During October, we got out to two very different parts of western Colorado. First (and the subject of this post) was to Wolf Creek Pass and neighboring areas within the southern reach of the San Juan Range. We'd been over the pass and through Pagosa Springs several years previously, but had never stopped to explore the area.
The second trip took us onto another leg of the Dinosaur Diamond Scenic Byway in the vicinity of the Book Cliffs and Roan Cliffs north of Grand Junction, but I'll have to cover that trip in a follow-up post.
During our early October trip to Wolf Creek Pass, we spent a night at a pretty campground next to the Rio Grande River in Del Norte, Colorado. The towns of Del
Norte and nearby South Fork have considerable charm, as illustrated by the fun metal sculpture of two horses we saw in front of a small business and home along Highway 160. South Fork, at the confluence of the South Fork and Rio Grande rivers, is also the junction between Highway 160, which continues over Wolf Creek Pass to Pagosa Springs, and Highway 149 (part of the Silver Thread Scenic Byway), which took us up to Creede on our explorations of the area.
South Fork once served as a stopping point on the Denver & Rio Grande Western Railroad along the way to Creede. This terminal branch of what was once an enormous network of rail lines reaching as far as Oakland, California, carried people to the mineral hot springs at Wagon Wheel Gap, and freight to and from the silver mines at Creede. Built in the late 1890's, the railroad was active until mining all but ceased in the 1940's.
The overlook near the top of Wolf Creek Pass never disappoints. The valley itself is beautiful, and the surrounding mountains offer plenty geologically - including breccia pinnacles, some of which are seen at the bottom of the photo, very similar to those found along the Cimarron River to the northwest. Just a mile or so from the overlook is the turnout to Treasure Falls, a 105-foot waterfall so named because of a legendary treasure supposedly buried somewhere nearby.
The hike up to the base of the waterfall is fairly short, but steep, with a 300-foot elevation gain. To me, it was worth the hike to see the base of the falls and to get this image, which feels far more intimate and personal than the long view.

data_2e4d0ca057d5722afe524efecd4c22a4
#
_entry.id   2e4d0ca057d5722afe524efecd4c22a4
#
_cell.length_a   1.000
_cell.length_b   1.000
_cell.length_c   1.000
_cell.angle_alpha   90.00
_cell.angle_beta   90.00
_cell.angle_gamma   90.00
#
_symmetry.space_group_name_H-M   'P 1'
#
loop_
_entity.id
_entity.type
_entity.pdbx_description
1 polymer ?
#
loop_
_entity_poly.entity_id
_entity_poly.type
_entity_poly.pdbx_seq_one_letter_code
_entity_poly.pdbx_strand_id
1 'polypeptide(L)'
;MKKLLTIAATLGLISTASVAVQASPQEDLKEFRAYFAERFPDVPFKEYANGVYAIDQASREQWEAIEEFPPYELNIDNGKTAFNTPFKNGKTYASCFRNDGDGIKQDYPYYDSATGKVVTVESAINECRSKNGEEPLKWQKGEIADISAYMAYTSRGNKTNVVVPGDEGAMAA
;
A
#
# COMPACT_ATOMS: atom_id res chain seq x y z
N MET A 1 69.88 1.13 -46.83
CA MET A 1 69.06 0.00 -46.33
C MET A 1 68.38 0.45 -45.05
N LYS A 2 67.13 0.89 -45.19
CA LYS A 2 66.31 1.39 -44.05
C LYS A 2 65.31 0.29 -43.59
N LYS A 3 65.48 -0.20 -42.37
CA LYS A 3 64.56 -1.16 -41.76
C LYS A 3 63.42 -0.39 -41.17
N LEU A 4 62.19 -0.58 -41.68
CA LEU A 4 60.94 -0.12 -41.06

We explored the area over the next couple of days, and chose on the spur of the moment to drive back to South Fork and turn north onto Highway 149 toward Creede. Because it was an impulse, we weren't prepared for how fascinating the Creede area is: from the beautiful mesas with names ending in "Park," to the sharply narrow and steep Willow Creek canyon where the fabulous Amethyst Vein was found. Several colorful characters spent some time in Creede during those boom years as well, including Soapy Smith, Bat Masterson and Robert Ford.
It's hard to visualize just how busy this narrow canyon was after the silver boom began. For example, my photo of the Humphrey Mill site in Willow Creek canyon doesn't offer any real context for how massive that rock spire is, nor even really, how much activity would have been common in the late 1800's and early 1900's. An interpretive sign mentions that in its heyday, the mill employed 1,000 men.
And it's only one of the sources of employment that would have been available here; others included at least six major mines following the rich, four- to ten-feet-thick, miles-long Amethyst Vein that produced mainly silver, but also lead, gold, zinc, copper, and cadmium - consistently assaying a whopping 200 ounces of silver per ton! In fact, the nearby King Solomon Mine produced five million ounces of silver in 1892.
The photo at the right is the Commodore Mine ore sorting house. The building is about 80 feet tall, in three levels; the bottom half of the structure is cribbed and reinforced, holding waste rock, and the two upper floors are where the ore was dumped and sorted. The rail trestle that comes into the top level is covered by a snow shed roof. I found the National Register of Historic Places Registration Form for the Bachelor-Commodore Mine Complex, which includes this building, and it provided a detailed description of the building and its function.
We visited Creede on a Sunday when many of the places we might have enjoyed exploring were closed, such as the Underground Mining Museum and the Creede Railroad Depot/Museum. We would have loved to have been able to tour the fire station as well - it's billed as the "world's only underground fire station." Then, after we saw
the information about the 17-mile, very rugged Bachelor Loop four-wheel-drive road, we decided we (and our vehicle) weren't up to the adventure this time, in spite of it being a potentially great education about the mining history of the area.
Overall, Creede was our "sleeper" on this trip; the visit there gave me hours of interesting research and things to accomplish on our next visit. I'll also need to talk my husband into spending some more time exploring the little towns of Del Norte and South Fork - they were far more interesting to me than Pagosa Springs and its unfortunate amount of sprawl. More explorations loom!
Be sure stay tuned for a follow-up post about our second October trip. And don't forget to check out the other pages of my website for photo art suitable for your home, office or commercial space.